How did we end up with a cockatoo?
Well, we had cockatiel Darwin (aka Little Bird) for years and thought the next logical step in bird ownership was to purchase a large bird. There happened to be a bird store in Bakersfield and one day they had two baby cockatoos- one was a lesser sulphur-crested and the other was Daisy, a triton. Like most baby animals they were adorable and cuddly. We fell in love with Daisy, spent the required “bonding time” with her, and a week after our wedding the four of us were driving to Seattle to start our new lives together.
It’s been so long that I don’t remember many of our early experiences with Daisy. However, one thing that became apparent right away was the amount of care she required. Cockatoos have the intelligence level of a 3-year old and must be intellectually stimulated, so that means puzzle toys and things like that. ‘Too’s can pick even pick locks and break out of their cages! They also have a strong instinct to forage and chew, so expensive wooden toys must be provided daily, only to be destroyed within a few hours (it’s that or your furniture). Lastly, birds are social animals so they must spend hours a day interacting with their “flock”, which in our case is Eric and myself. Given these habits ‘Toos cannot be left alone for more than a day, so a qualified bird-sitter is required even for weekend getaways. Don’t even ask me about the costs associated with all of these things! Oh, don’t forget about the ear-shattering screaming too.
Ok, no big deal. This is how things are going to be from now on. We’re bird owners!
Fast forward a few years. Just like humans, birds go through puberty. Due to hormones and probably boredom Daisy starts pulling out her chest feathers. This was a little traumatic for us at first but we were somewhat reassured to know that this is common behavior and can usually be corrected with a little work. Some birds go so far as to pluck all feathers (except the ones they can’t reach) or even chew their skin. Then came the occasional panting and mating behavior when I picked her up. We were warned that she might try laying an egg soon, which can be detrimental to her health (thankfully it never happened though).
In the past year or so we’ve noticed a big change in Daisy’s behavior- aggression towards Eric. Unbeknownst to us, cockatoos tend to bond with one person in a household, their “mate” so to speak. It was apparent that I was Daisy’s mate and she began nipping at Eric when he walked by, which turned into full-blown bites/attacks after a while. Even I’ve been bit when trying to interfere- she gets a look on her face and I know something’s about to go down. This new behavior was devastating to us…I think both of us knew in the back of our minds that things weren’t going to work out in the long term. We didn’t want to talk about it though, we bought Daisy with the intention of having her forever and re-homing wasn’t an option.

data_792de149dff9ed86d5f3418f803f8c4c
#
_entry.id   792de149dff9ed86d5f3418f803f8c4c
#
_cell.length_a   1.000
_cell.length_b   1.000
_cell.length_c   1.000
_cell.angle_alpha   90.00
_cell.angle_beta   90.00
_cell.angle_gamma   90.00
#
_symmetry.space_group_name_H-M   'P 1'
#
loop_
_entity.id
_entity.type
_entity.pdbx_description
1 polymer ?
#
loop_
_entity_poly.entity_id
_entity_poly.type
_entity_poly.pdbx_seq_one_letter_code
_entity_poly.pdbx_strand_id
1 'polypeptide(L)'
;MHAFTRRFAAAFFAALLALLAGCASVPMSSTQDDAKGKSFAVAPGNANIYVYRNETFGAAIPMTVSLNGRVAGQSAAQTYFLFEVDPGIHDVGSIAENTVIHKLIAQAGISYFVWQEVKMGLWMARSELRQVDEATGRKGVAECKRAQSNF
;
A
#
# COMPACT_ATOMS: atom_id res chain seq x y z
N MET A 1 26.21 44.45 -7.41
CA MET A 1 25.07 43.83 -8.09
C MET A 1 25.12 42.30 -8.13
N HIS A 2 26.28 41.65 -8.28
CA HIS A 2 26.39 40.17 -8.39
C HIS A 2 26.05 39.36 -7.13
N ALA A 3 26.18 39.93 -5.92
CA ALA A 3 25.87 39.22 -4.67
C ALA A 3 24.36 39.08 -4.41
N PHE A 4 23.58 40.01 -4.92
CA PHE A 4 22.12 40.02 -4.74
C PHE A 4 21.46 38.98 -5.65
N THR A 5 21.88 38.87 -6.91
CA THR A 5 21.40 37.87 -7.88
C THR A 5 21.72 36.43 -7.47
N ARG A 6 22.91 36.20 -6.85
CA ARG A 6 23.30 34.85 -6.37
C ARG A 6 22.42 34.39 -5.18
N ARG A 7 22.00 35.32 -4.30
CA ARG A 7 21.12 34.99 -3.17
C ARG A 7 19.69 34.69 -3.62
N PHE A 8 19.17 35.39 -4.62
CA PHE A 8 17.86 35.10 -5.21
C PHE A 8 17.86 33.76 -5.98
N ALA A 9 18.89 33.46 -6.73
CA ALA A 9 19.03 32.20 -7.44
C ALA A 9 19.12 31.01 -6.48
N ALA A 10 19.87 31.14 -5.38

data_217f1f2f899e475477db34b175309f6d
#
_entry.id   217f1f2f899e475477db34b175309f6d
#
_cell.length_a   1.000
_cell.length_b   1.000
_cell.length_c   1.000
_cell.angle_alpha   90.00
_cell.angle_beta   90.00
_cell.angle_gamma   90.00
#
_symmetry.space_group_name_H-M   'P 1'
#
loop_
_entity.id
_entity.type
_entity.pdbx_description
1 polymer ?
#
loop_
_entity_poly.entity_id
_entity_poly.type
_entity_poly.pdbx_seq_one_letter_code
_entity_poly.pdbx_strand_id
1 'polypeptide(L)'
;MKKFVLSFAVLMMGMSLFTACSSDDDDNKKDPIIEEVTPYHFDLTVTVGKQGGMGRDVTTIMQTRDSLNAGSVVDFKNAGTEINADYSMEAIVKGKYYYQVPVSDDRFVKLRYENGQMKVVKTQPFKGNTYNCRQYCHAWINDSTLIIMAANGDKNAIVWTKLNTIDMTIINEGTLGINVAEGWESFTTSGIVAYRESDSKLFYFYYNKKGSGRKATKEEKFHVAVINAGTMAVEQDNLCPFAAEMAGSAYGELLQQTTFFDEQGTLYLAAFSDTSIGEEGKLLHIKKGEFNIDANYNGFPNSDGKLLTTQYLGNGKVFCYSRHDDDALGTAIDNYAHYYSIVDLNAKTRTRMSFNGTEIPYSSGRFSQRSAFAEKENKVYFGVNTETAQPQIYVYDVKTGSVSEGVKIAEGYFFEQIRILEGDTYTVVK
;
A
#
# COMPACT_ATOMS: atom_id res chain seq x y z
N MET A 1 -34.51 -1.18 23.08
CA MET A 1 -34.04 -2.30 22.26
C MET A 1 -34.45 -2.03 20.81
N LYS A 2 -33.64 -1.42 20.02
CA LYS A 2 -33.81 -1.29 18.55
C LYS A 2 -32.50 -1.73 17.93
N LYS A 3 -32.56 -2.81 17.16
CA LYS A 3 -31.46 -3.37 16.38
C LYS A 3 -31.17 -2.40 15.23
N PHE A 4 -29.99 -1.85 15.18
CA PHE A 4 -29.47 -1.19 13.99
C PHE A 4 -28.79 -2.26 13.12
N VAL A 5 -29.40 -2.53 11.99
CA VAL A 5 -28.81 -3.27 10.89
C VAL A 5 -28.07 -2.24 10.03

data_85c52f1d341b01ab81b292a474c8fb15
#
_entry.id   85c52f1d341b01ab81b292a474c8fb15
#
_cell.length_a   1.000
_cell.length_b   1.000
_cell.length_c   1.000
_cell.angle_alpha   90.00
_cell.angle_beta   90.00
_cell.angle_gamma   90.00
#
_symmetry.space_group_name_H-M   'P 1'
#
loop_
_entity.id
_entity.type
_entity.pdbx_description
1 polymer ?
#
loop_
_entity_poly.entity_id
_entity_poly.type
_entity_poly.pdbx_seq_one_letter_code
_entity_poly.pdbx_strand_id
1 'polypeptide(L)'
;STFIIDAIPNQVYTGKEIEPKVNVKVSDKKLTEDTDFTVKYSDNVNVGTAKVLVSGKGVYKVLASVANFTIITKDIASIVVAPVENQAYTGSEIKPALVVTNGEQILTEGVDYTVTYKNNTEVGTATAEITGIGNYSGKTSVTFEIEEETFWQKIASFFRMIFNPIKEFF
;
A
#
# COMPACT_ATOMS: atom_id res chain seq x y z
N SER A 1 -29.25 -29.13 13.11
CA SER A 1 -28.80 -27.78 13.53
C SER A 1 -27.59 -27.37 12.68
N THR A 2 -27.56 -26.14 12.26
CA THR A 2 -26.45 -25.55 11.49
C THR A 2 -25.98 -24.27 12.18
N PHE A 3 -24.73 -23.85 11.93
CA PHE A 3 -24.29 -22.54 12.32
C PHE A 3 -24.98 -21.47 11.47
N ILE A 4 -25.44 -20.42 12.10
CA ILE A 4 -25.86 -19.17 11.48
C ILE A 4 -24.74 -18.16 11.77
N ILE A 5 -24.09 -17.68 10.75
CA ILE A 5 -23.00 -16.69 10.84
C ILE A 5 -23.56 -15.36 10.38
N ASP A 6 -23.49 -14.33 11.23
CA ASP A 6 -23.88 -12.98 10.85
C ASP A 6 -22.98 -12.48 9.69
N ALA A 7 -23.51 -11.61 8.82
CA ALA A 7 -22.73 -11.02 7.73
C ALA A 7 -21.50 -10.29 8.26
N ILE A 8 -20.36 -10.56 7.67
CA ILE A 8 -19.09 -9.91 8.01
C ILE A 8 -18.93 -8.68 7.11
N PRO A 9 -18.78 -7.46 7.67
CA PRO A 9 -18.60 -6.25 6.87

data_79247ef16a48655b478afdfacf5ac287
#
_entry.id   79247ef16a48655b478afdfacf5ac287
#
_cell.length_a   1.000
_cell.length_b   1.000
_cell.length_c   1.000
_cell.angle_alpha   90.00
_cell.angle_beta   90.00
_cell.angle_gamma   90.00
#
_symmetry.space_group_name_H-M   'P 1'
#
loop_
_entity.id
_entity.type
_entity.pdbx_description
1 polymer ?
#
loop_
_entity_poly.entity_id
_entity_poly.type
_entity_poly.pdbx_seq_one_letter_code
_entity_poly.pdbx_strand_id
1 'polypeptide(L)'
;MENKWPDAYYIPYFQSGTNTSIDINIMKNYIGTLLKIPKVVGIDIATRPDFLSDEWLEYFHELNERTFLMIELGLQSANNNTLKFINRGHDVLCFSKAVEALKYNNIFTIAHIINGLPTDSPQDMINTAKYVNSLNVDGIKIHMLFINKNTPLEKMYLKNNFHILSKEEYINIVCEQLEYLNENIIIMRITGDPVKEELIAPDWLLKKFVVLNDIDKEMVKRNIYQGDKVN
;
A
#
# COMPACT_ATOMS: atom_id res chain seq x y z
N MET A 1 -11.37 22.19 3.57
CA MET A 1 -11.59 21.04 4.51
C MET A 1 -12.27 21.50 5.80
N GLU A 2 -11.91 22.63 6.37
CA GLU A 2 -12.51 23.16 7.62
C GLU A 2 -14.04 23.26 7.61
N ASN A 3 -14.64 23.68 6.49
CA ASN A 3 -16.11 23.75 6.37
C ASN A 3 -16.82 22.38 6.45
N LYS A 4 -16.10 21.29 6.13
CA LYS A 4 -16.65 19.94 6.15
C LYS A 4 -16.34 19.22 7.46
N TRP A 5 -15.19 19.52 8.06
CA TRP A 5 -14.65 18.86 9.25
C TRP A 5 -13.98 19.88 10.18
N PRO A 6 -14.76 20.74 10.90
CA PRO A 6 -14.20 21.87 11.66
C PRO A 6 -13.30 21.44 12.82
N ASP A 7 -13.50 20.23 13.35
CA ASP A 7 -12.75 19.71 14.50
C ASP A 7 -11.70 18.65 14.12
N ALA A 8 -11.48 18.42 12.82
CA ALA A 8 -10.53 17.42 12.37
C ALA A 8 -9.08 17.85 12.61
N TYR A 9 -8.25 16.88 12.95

Fast forward another year, and now Baby A is on the way. Given Daisy’s unpredictable behavior toward Eric we realized that 1. we can’t trust her with a baby/toddler/child and 2. most of her care would fall on my shoulders, which I can’t manage with a newborn in the house.
With this in mind we have made the painful decision to re-home Daisy. On May 5th she’ll be placed in the Cockatoo Rescue and Sanctuary just outside of Seattle. This facility houses over 300 large birds who are segregated into flocks of their own species. They even have a colony just for Tritons! We did have the option of placing her in a private home, but that person’s situation could also change and result in yet another home down the road. Also, I’ve come to the realization that unless you can meet 100% of their needs, it is simply wrong to own a large pet bird. They deserve freedom that humans cannot provide. This sanctuary is the closest thing to nature. I’m sure she’ll be scared at first (or maybe not!), but once she integrates into the flock she’ll have no memory of us or life in a small cage. We have had overwhelming support for this decision from both our birdsitter and award-winning avian vet, who sits on the sanctuary’s board of directors and will ensure continued care for these birds. We are making a large donation to the facility; if you feel so inclined you can find the Paypal link on their website.
We feel that we’ve been exceptional bird owners. Shame on that Bakersfield store for not warning us about ‘Too behavior- I wonder how many of their birds ended up neglected, abused or other bad situations.
I am absolutely dreading next weekend, but I take comfort in knowing that she will be happy and among friends for the rest of her life. We’ve certainly learned a lot from Daisy. She’s taught us patience and responsibility…in her own way she’s been training us to be parents 🙂